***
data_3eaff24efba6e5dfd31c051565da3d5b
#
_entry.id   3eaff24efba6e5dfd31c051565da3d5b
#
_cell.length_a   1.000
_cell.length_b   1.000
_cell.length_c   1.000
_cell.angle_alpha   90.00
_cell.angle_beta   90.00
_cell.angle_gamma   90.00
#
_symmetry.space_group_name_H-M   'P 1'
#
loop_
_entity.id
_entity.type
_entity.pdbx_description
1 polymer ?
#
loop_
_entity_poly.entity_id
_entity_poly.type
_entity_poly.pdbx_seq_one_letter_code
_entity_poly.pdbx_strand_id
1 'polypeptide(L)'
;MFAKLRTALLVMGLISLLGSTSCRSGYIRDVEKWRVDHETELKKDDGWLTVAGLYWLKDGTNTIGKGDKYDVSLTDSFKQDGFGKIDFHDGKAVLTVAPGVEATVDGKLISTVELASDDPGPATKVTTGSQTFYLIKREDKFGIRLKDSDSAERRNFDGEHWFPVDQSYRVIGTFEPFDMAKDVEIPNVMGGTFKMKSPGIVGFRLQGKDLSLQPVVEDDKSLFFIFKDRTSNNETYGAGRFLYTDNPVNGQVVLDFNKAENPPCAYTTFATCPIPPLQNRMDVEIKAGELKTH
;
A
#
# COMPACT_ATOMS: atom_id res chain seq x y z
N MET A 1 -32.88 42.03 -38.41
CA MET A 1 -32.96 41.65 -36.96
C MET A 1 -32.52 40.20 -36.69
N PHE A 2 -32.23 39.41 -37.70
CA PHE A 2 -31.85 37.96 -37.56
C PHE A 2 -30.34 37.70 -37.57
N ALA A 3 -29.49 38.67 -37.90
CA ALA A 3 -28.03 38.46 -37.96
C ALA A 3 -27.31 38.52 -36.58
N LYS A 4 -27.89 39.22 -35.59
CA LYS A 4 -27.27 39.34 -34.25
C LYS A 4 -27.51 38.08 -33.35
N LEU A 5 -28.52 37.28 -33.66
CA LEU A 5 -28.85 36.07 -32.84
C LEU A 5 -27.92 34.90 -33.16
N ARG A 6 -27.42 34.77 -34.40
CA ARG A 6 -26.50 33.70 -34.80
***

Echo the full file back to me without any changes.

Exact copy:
data_3eaff24efba6e5dfd31c051565da3d5b
#
_entry.id   3eaff24efba6e5dfd31c051565da3d5b
#
_cell.length_a   1.000
_cell.length_b   1.000
_cell.length_c   1.000
_cell.angle_alpha   90.00
_cell.angle_beta   90.00
_cell.angle_gamma   90.00
#
_symmetry.space_group_name_H-M   'P 1'
#
loop_
_entity.id
_entity.type
_entity.pdbx_description
1 polymer ?
#
loop_
_entity_poly.entity_id
_entity_poly.type
_entity_poly.pdbx_seq_one_letter_code
_entity_poly.pdbx_strand_id
1 'polypeptide(L)'
;MFAKLRTALLVMGLISLLGSTSCRSGYIRDVEKWRVDHETELKKDDGWLTVAGLYWLKDGTNTIGKGDKYDVSLTDSFKQDGFGKIDFHDGKAVLTVAPGVEATVDGKLISTVELASDDPGPATKVTTGSQTFYLIKREDKFGIRLKDSDSAERRNFDGEHWFPVDQSYRVIGTFEPFDMAKDVEIPNVMGGTFKMKSPGIVGFRLQGKDLSLQPVVEDDKSLFFIFKDRTSNNETYGAGRFLYTDNPVNGQVVLDFNKAENPPCAYTTFATCPIPPLQNRMDVEIKAGELKTH
;
A
#
# COMPACT_ATOMS: atom_id res chain seq x y z
N MET A 1 -32.88 42.03 -38.41
CA MET A 1 -32.96 41.65 -36.96
C MET A 1 -32.52 40.20 -36.69
N PHE A 2 -32.23 39.41 -37.70
CA PHE A 2 -31.85 37.96 -37.56
C PHE A 2 -30.34 37.70 -37.57
N ALA A 3 -29.49 38.67 -37.90
CA ALA A 3 -28.03 38.46 -37.96
C ALA A 3 -27.31 38.52 -36.58
N LYS A 4 -27.89 39.22 -35.59
CA LYS A 4 -27.27 39.34 -34.25
C LYS A 4 -27.51 38.08 -33.35
N LEU A 5 -28.52 37.28 -33.66
CA LEU A 5 -28.85 36.07 -32.84
C LEU A 5 -27.92 34.90 -33.16
N ARG A 6 -27.42 34.77 -34.40
CA ARG A 6 -26.50 33.70 -34.80